Date Links: Fri 10/06 │ Sat 11/06
Accommodation: Traders Hotel Kuala Lumpur
Bargaining is the way to go when shopping in such places as Petaling Street, unless you don’t mind being ripped off. Prices are generally quoted 15 to 35% higher than what they are truly worth – even higher sometimes for tourists. So before you head down to Petaling Street, make sure your bargaining skills are well-honed.
But first things first – before going on your haggling venture, pay attention to what you’re wearing. If you look like you have the money, some vendors will not hesitate to charge you double or even triple the price. So leave your Armani shirt and gold wristwatch behind, and dress as simply as you could. Wear no visible labels or anything that is a dead giveaway to your financial status.When you find an item you like, take your time to inspect it. Keep a neutral expression and don’t let your interest show too much, even if you’re dead keen on it. Even if there’s a price tag on the item clearly stating what it’s worth, still make it a point to ask: “How much?” The bidding process will thus begin. Start with offering just one quarter of the asking price – don’t feel bad about this as you can always raise your offer bit by bit.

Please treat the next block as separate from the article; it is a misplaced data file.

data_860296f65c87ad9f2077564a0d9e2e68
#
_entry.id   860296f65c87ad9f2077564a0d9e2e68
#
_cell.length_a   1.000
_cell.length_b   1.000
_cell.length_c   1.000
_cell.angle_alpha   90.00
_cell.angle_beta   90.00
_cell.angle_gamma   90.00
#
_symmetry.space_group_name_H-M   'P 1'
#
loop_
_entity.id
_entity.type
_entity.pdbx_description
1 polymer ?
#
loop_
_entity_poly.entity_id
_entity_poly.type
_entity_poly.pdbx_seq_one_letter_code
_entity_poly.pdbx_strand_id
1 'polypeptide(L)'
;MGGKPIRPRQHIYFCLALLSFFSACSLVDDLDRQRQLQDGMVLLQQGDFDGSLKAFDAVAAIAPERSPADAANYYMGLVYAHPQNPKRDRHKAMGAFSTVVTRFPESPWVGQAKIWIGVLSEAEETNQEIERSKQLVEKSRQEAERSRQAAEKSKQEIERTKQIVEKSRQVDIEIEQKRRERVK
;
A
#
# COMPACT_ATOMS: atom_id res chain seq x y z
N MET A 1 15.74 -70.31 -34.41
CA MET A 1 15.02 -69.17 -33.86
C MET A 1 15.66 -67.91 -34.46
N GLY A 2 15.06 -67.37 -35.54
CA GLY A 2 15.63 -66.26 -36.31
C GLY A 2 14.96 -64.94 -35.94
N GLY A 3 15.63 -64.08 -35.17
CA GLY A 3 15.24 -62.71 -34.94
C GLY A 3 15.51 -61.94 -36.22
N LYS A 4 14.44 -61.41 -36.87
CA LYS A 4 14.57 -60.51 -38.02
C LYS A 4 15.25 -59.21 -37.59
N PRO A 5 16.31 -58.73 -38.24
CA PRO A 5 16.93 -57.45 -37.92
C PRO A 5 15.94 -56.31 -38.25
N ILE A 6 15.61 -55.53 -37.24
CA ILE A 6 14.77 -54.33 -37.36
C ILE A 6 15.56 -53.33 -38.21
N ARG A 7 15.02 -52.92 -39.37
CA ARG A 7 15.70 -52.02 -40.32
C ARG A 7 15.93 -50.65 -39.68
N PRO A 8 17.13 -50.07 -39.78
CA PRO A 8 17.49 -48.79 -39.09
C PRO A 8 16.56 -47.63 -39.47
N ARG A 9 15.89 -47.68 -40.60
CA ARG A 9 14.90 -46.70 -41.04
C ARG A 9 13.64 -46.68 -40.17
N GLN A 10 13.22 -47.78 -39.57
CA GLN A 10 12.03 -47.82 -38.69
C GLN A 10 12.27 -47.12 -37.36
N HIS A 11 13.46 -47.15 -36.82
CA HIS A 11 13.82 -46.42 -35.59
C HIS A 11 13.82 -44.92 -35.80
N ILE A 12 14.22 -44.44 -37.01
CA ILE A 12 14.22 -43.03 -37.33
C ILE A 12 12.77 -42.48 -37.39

Keep going back and forth with your counter-offer until you reach a price that you’re comfortable with. If the vendor refuse to budge any lower, thank him, tell him that you will think about it and walk away to survey other shops. Two things will happen: 1) the vendor calls you back and states his final (and much lower) offer or asks you how much you’re willing to pay for the item, or 2) you will find a much better offer elsewhere. The mistake that most foreigners make is that they’re too afraid, too embarrassed or feels too guilty to ask for a much lower price, that they immediately accept the first counter-offer that the vendor makes. Remember, most of the items sold here initially bear a higher marked price, so don’t be afraid to bid lower, and feel free to shop around – it is the culture here.
It all boils down to three tactics:
1) If they start at a completely ridiculous price: say ‘you start too high’ and walk away.
2) If it is something where the rough price is known: just say ‘these are 15 MYR right?’ Most often they will just agree.
3) If it is something where the price is unknown: when they say the price, just smile like they are having a joke... they usually come down immediately on their first price... then offer a third of that.
Culture & Sightseeing │ Emergency │ Getting Around │ Money │ Street Food / Restaurants
What Else?.. A bit of house-keeping! > Previous & Future Trips > 2012 - North, Central & South Thailand / Pulau Penang & Penisular Malaysia > Itinerary & Information > Kuala Lumpur >